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Harvard Commentaries
Harvard Commentaries
Reviewed by the Faculty of Harvard Medical School

Highlight on Drugs Highlight on Drugs

Stocking Your Medicine Cabinet (Part 1)

September 23, 2013

By Harold J. DeMonaco M.S.

Harvard Medical School

A visit to a drugstore or supermarket can be a frustrating and confusing trip if you are trying to find the right over-the-counter medicine. Regardless of what ails you there are likely to be dozens of products to choose from. Finding the right product for you can be a challenge to say the least. Here's my pick of what to have in the medicine cabinet. These recommendations are general and may not be the best for some people with certain medical conditions or taking certain drugs. So, always ask your doctor and make sure you read the label to see if the products are right for you.

First and foremost, if you have small children in the house or are visited by children, keep the telephone number for the Poison Control Hotline (800-222-1222) in plain sight. Poisonings still happen and young children are especially at risk.

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Drugs for Coughs and Colds

There are lots of combination products that are designed to treat a host of different symptoms. The problem with many is that you are taking drugs you perhaps don’t need, and the dose of many of the drugs in the combination products isn't the right dose. Keeping it simple is my advice. It also works out to be a lot less expensive in the long run to buy a pain reliever, something for cough and something for a runny nose separately. You can end up paying 30% more for the combination product than for each of the ingredients separately.

For coughs, my pick is dextromethorphan for adults. It is no longer recommended for young children. Because of potential abuse and incorrect dosing, it is probably safest not to keep this in the house if you have children of any age. Many cough syrups contain a number of different ingredients such as antihistamines and something called guaifenesin. Antihistamines don't work very well for coughs and colds. Guaifenesin is supposed to increase secretions in the lungs and break up thick secretions. It probably doesn't work.

Although recent studies suggest that dextromethorphan is not a potent cough suppressant, it does seem to decrease coughs in older children and adults. It's safe as long as it's taken only as directed on the label. The adult dose is 30 milligrams every four to six hours.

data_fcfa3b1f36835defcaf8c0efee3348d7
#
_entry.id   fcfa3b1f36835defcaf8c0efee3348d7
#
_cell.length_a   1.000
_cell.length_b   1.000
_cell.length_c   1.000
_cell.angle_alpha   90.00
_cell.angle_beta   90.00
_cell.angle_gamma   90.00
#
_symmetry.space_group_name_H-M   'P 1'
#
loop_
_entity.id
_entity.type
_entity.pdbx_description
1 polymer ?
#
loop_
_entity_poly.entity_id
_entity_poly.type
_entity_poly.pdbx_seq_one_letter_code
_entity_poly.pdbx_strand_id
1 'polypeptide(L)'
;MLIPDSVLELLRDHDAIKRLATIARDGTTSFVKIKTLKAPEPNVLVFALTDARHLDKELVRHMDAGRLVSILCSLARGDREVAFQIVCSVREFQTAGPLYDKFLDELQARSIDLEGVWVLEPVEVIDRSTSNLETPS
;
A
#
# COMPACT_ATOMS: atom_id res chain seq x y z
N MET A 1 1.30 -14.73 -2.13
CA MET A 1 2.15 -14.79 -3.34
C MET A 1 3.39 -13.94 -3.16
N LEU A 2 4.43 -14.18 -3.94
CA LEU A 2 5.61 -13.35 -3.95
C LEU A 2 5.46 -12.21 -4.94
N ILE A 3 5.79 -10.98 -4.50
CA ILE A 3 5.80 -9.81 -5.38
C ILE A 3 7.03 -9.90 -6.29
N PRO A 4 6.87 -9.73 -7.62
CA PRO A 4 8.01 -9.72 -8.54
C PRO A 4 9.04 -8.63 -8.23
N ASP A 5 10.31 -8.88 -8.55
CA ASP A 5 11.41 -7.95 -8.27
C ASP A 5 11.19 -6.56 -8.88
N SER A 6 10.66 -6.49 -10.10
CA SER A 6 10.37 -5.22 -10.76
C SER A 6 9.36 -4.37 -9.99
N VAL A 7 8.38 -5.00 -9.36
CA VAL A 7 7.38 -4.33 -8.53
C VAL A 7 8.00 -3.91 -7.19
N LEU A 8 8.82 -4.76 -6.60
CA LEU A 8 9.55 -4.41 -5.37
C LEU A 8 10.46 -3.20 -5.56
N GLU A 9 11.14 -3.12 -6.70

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Drugs for Pain, Inflammation and Fever

For pain and fever, I recommend acetaminophen (also known as Tylenol) for both adults and children. Again, there are lots of combination products, but none work any better. Store-brand products work as well as the brand-name product and are less expensive.

For pain and inflammation in adults (mild arthritis symptoms, for example), I recommend products that contain naproxen (Aleve and others). Once again, the store brand is much less expensive and works every bit as well as the brand-name product. Products that contain ibuprofen are reasonable as well (such as Motrin IB and others). Ibuprofen needs to be taken more often than products containing naproxen.

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Drugs for Diarrhea

Most acute bouts of diarrhea don’t need any treatment. Keeping up with fluids is a good idea in adults and very important in children, especially young children. Pedialyte is perhaps the best available product, especially for children, because it contains water, sugar and minerals that are being lost from the diarrhea.

The two other products I recommend are Pepto Bismol and loperamide. Pepto Bismol is especially useful for traveler's diarrhea. Loperamide (also known as Imodium) works by slowing down activity in the gastrointestinal tract.

In Part 2 of the series, I will talk about basic medicines for heartburn, constipation and first aid. In the final article , I will list a catchall of items you should — and should not — have in your medicine cabinet.

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Harold J. DeMonaco, M.S., is senior clinical associate in the Decision Support and Quality Management Unit at the Massachusetts General Hospital and is currently a Visiting Scholar at the MIT Sloan School of Management. He is author of over 20 publications in the pharmacy and medical literature and routinely reviews manuscript submissions for eight medical journals.

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